‘We speak with one voice’, says Cacopardo of new AD+PD formation

AD+PD Chairman Carmel Cacopardo talks roads, cars, migration and SOFA as newly-formed party holds its first AGM.

AD+PD chairperson Carmel Cacopardo
AD+PD chairperson Carmel Cacopardo

AD+PD chairman Carmel Cacopardo said the new political party – a merger of Alternattiva Demokratika and the Partit Demokratiku – was over a year in the making, as he addressed the party’s first General Meeting.

“We have been discussing it for over a year. We cooperated together in elections and over the past few months spoke with one voice in anticipation of today,” said the veteran Green politician, with reference to the merger.

Speaking at the virtual meeting this afternoon, Cacopardo said although the party would always give the environment priority, this did not mean that it was only interested in the environment.

“We always put the environment at the centre of our politics, but it doesn’t mean that we only speak about the environment. It is the medium to gauge the quality of life, the more of one the more of the other, he said.”

The party would be exploring the possibility of online broadcasts, he said, because the public broadcaster rationed his party’s airtime and the other party TV and radio stations “only give us access when it suits them.”

On the issue of illegal immigration, Cacopardo said “We can never say our country is full up, not because we don’t feel the weight of immigration, but because of our geographical location,” he said. Cacopardo pointed out that EU countries sometimes helped absorb migrants, but said a long term agreement was required to address this problem. As Greens, AD had done a lot of work on the Dublin accord, he said, adding that often it is governments which hold progress back.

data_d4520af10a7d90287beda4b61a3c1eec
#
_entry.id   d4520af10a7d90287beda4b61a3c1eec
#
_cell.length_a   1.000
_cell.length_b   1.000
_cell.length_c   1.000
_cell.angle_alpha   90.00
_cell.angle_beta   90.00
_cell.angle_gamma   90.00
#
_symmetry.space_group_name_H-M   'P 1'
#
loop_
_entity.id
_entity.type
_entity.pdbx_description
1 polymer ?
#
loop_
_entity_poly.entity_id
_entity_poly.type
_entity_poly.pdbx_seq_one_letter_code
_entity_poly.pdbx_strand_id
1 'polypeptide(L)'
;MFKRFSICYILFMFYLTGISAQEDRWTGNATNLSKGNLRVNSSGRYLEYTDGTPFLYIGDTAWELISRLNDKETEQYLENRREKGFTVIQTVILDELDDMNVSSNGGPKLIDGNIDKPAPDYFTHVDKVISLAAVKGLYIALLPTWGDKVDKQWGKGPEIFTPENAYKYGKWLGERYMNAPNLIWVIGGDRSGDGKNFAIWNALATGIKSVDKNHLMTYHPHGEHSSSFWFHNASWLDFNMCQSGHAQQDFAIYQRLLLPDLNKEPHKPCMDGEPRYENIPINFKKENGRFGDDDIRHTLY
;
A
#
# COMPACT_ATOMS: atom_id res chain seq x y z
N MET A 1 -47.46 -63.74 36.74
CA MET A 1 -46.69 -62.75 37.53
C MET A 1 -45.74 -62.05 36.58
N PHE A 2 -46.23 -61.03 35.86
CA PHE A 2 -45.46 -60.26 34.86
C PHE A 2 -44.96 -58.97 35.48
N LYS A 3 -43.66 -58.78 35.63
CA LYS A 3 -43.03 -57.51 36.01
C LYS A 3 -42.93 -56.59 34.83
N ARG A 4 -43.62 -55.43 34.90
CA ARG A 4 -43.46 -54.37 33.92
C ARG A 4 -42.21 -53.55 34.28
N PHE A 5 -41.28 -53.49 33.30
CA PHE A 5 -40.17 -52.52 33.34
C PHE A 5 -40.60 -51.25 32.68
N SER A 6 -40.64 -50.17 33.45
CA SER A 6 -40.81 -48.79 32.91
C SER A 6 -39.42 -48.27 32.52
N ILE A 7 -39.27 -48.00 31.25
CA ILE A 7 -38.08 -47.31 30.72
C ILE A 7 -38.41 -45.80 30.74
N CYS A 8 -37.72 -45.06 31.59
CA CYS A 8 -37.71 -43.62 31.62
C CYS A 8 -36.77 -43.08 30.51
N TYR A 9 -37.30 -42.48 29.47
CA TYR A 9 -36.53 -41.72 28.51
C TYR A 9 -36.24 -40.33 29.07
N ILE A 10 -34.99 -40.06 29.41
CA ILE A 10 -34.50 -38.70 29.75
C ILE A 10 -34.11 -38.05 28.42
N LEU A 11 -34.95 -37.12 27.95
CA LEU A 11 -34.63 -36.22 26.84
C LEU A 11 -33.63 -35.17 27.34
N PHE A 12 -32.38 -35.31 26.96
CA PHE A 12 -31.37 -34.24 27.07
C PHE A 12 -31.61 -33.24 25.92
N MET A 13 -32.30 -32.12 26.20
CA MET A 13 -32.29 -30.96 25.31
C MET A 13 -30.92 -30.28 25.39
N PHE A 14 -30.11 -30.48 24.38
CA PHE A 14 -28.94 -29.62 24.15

He noted with satisfaction that proposals for LGBTIQ rights, which his party had been the lone champion of in 2013, had later been adopted. Cacopardo said that the issue was now being used for political point-scoring.

Malta had to give weight to climate change, said Cacopardo, adding that he expected a budget speech tackling climate-change related issues. He pointed to his party’s 2017 proposal for a moratorium on the importation of petrol and diesel powered cars, saying that the government had taken this on shortly after the election and has now been waiting for a PWC report on the proposal for over two years.

“We can’t speak of Paris accord obligations and then make decisions contrary to them,” he warned, referring to large-scale road building projects which are currently being undertaken. One of them, the Central Link project, explained Cacopardo, had taken over arable land, affecting the livelihoods of several farmers.

“The more massive road projects we make the more cars we will have. The investment should be in sustainable transport,” Cacopardo said. The switch to gas powered power stations was important but so is this, he said. “The size of our island means that the switch to electric cars is important but so is reducing the number of cars.” It is possible to work with efficient public transport in such a small country, he added.

His party had also spoken out against SOFA, Cacopardo said, highlighting the fact that it had ended up being shelved due to public outcry, prompted by AD+PD and the progressive part of the labour party, he said.

The way forward was a difficult one, admitted Cacopardo. “We don’t have a red carpet laid out, we depend on volunteers… including those who work behind the scenes.” In preparing for the next General Election, they needed assistance in every sector, he said.

He also thanked his PD counterparts. “We can now present ourselves as a single front to the electorate and avoid the dilution of votes,” he said, adding that the parties had already started working together before the union had been made official.

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